Did anyone catch Darryl Taft's piece in eWeek this week: "Real Software Slams Microsoft's Patent Effort"? Apparently, Real Software (not the RealPlayer folks) has a (very) VB-like cross-platform product called REALbasic, and thus objects to a Microsoft patent application for the IsNot keyword that originates from VB.
Paul Vick, whose name is on the patent application, and who is tech lead of the VB team, blogged about the patent application back in November. From reading the post, Paul seems pretty ambivalent about the efficacy of patenting IsNot, to say the least. In fact he feels the entire premise of software patents is harmful. He further argues that Microsoft, like other software companies (IBM key among them) routinely file for numerous patents, as a defensive measure. Typically the companies don't enforce the patents in a way harmful to other parties but, so the logic goes, need to protect themselves from someone else filing a patent that could be used harmfully against them. Effectively, this argument likens the reality of the software patent landscape to the nuclear "mutually assured destruction" regimen that practically defined the cold war. Hardly a comforting analogy.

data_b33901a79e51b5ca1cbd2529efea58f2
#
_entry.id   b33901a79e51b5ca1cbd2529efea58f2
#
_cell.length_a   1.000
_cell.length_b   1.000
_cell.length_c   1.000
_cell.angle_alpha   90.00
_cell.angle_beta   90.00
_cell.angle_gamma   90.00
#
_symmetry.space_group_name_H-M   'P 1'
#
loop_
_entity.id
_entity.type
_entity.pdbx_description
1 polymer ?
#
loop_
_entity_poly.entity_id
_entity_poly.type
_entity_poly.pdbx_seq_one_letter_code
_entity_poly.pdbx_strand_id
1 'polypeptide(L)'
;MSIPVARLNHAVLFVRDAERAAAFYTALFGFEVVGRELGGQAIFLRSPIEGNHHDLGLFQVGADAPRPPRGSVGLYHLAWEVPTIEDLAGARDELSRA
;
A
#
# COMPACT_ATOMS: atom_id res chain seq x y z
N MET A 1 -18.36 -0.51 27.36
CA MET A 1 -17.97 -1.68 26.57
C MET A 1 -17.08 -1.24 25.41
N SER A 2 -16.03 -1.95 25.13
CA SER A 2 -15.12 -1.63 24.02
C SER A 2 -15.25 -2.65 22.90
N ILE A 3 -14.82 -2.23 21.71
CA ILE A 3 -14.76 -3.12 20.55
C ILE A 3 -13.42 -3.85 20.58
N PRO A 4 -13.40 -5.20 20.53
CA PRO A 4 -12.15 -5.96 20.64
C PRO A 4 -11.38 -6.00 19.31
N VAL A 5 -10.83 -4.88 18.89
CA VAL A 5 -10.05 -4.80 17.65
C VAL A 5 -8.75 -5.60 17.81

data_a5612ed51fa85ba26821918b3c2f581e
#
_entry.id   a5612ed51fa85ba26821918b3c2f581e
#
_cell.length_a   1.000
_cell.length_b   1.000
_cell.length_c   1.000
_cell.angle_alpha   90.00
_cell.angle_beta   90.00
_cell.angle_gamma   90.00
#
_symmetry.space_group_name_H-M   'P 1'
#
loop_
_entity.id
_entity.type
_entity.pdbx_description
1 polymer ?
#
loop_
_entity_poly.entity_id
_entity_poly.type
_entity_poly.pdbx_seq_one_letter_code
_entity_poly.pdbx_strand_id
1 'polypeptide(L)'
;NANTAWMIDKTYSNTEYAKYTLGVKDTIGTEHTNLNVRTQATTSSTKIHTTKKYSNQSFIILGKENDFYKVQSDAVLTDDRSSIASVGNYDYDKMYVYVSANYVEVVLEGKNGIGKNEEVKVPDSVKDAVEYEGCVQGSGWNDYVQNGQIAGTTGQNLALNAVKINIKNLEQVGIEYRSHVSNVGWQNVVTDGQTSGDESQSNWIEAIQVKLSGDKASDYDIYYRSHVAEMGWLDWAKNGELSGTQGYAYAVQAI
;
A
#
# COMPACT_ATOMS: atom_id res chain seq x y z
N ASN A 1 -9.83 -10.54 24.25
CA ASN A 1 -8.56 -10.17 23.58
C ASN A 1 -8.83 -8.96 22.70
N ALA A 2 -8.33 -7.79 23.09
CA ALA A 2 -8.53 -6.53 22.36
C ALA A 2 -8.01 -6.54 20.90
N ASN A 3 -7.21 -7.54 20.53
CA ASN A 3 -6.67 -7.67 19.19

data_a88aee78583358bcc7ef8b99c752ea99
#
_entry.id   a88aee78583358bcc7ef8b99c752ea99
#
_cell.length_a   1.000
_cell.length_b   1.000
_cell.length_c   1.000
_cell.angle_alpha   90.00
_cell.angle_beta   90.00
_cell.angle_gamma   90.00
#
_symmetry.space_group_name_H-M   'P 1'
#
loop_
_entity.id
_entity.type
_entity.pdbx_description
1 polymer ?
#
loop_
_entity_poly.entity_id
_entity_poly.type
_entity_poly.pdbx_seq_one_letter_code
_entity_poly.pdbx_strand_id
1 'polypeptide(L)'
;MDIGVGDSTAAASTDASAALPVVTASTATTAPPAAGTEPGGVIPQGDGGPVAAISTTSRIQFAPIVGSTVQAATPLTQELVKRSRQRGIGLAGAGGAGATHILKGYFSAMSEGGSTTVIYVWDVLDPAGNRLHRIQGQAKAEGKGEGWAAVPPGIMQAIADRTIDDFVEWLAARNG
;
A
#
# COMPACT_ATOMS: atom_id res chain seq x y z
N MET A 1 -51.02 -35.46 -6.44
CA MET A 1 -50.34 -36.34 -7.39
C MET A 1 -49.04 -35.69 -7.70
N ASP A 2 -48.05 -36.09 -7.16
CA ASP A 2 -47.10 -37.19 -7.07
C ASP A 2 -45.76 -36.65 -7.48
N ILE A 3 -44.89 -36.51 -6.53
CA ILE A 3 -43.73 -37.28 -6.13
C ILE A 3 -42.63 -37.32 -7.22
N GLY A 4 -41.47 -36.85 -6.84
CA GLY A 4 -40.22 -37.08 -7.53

I haven't made up my mind on this one. But I'll offer a few observations:
- It's very difficult, intellectually, to argue that IsNot is patentable when the != syntax is effectively in the public domain, and the <> notation is standard mathematical usage. I know IsNot is for objects rather than scalars, but come on...get real (sorry).
- Darryl Taft is one of the fairer reporters out there, with regards to Microsoft products, its strategy, and its role in the marketplace. So I'm concerned when even someone of his wisdom writes an article that comes off so inflammatory (and presents the dubious notion, albeit through attributed quotes, that Microsoft's patent is meant to stave off erosion of Visual Studio's market share in the face of competition from Linux IDEs). If Taft is saying stuff like this, Microsoft has a PR problem here and they need to address it.
- Microsoft takes a lot of heat for doing things that other vendors view as standard practice. Microsoft is very much in the spotlight, so they need to accept this and not gripe about it. Meanwhile, I hope people, when considering this issue, keep in mind that Microsoft cannot disenfranchise itself from diligent competition by abstaining from what all of their major competitors do. The question is, does trying to get a patent on a keyword like IsNot go beyond that kind of reasonable parity?
Something tells me we haven't heard the last of this topic.